The Safety Aspects of Swimming Pools in Sydney: State Requirements

If you are planning to add a pool to your home, you will need to ensure that the pool and the fencing comply with State law in NSW. The regulations are in place to reduce the risk of accidental drowning, especially children, and here are a few aspects of pool safety compliance to check prior to booking a pool safety inspection.

  • Pool Gating – The gate needs to be self-closing and outward opening, with the release catch at a minimum height of 1500mm from the ground. If the gate hinges protrude, they must be capped to prevent children using the hinges to gain a foothold, should they try to climb over the gate. There must be nothing to prop open the gate.
  • Pool Barrier – The pool fencing must be of a height specified according to the pool dimensions, with no horizontal gaps and vertical gaps cannot exceed 100mm. While not specified, glass is the best material to use for pool fencing, as this allows you to see inside the pool area.
  • CPR Sign – There must be a CPR sign inside the pool area, which should be visible from any location, and not be obscured by vegetation or other objects.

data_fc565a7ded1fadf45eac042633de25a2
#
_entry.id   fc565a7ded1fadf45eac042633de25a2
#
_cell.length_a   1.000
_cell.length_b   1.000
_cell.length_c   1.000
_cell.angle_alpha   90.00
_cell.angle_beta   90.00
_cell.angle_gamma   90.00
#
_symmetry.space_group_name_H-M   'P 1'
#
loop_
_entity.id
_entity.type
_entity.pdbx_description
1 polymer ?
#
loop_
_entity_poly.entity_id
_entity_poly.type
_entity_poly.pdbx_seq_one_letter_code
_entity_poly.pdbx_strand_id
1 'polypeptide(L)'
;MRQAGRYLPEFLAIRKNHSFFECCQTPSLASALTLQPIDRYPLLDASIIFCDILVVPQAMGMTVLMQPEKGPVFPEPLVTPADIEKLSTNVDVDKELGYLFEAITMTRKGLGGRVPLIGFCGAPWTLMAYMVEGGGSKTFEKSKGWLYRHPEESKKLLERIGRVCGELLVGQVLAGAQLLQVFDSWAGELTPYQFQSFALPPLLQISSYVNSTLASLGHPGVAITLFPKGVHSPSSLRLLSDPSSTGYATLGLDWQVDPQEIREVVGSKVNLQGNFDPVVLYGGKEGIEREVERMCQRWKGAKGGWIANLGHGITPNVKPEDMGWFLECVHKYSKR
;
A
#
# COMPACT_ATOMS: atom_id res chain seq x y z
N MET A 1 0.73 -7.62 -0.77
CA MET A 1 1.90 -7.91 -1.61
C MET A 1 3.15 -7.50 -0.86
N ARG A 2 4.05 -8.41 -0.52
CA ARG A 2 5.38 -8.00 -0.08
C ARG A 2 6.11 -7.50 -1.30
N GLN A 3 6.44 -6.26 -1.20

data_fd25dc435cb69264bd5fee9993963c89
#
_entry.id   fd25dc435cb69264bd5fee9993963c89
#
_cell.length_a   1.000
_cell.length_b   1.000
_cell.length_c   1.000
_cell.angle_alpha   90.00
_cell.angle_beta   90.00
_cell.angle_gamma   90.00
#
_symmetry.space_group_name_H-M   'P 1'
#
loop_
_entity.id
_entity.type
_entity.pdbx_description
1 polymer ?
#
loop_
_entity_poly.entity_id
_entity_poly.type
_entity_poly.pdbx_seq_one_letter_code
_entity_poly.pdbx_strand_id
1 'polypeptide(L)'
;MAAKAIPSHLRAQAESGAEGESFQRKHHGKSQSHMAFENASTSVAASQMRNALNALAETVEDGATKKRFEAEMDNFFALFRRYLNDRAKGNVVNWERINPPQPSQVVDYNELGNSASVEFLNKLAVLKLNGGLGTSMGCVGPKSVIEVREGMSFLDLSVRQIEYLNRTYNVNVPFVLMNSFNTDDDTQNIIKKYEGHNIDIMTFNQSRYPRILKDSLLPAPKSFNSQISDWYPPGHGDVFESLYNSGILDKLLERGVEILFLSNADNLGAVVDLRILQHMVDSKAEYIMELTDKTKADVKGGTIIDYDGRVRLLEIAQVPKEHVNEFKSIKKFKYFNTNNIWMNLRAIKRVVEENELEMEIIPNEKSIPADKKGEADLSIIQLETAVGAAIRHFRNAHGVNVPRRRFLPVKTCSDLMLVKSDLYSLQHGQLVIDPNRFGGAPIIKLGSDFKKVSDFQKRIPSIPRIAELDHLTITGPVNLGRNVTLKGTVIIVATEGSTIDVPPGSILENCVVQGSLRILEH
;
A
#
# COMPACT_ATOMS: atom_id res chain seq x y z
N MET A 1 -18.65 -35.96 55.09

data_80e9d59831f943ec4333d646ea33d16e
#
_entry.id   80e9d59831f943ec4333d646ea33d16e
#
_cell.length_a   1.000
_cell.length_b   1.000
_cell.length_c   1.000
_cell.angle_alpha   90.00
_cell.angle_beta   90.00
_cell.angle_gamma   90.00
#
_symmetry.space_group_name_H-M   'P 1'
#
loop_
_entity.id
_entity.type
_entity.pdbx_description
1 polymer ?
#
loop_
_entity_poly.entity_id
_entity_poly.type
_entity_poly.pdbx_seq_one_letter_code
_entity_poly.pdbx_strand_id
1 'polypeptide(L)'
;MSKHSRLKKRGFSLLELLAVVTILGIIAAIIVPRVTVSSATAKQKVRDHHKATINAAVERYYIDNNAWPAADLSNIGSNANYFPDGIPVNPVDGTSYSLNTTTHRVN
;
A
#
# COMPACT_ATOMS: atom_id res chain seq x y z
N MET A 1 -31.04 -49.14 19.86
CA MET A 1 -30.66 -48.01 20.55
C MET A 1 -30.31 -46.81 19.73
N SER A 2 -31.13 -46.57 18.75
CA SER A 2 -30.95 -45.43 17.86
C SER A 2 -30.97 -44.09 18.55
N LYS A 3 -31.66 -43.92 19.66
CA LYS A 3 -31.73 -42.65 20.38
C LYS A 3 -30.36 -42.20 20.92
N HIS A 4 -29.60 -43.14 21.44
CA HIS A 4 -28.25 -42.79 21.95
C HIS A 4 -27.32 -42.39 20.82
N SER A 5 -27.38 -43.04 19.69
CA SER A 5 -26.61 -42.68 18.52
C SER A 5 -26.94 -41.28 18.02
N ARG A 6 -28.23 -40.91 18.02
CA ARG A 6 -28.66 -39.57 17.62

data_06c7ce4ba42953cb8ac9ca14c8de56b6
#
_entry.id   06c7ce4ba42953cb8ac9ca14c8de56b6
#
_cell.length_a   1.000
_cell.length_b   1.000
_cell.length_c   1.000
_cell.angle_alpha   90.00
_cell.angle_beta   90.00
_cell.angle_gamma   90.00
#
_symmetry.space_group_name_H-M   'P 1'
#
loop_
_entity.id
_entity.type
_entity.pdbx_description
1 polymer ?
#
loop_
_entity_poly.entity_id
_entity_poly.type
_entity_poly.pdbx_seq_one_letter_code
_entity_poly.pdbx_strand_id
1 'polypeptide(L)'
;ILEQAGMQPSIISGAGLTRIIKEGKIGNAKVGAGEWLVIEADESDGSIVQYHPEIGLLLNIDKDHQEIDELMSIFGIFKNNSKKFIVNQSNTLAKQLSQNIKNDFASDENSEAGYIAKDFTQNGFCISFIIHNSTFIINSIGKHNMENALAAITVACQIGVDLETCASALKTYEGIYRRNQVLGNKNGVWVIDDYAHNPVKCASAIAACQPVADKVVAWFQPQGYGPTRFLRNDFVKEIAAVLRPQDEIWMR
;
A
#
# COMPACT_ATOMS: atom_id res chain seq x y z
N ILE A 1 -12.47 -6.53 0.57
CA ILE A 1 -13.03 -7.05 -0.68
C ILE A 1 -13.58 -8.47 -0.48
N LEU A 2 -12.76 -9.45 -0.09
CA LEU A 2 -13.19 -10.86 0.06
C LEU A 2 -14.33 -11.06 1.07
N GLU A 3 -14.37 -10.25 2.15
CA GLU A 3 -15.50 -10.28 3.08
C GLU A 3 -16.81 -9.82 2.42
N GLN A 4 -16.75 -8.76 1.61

• No-Climb Zone – There must be no objects of any kind within 1200mm of the pool fencing, including trees, shrubs, bushes or any man-made object. Anything that falls into this area must be removed prior to the pool inspection.
  • Inside the Pool Area – No furniture of any kind is permitted inside the pool area, BBQ and kitchen equipment included, the only items allowed are pool cleaning and filtration equipment. No clothes line or any overhanging item that might be used as a climbing aid can be present, although fixed slides and shading is permitted.

When you have the pool built, the contractor would offer pool fencing as part of the project, and they know the requirements and would therefore construct fencing and gating that complies with State laws.

When you are ready to have your pool inspected, simply Google approved pool certifiers in Sydney, who would carry out the inspection and if all is well, they would issue you with a pool safety compliance certificate, which is valid for 3 years. The compliance certificate is transferred with ownership, and if you sell the property with a non-compliance certificate, the new owner must have the pool certified as safe to use.


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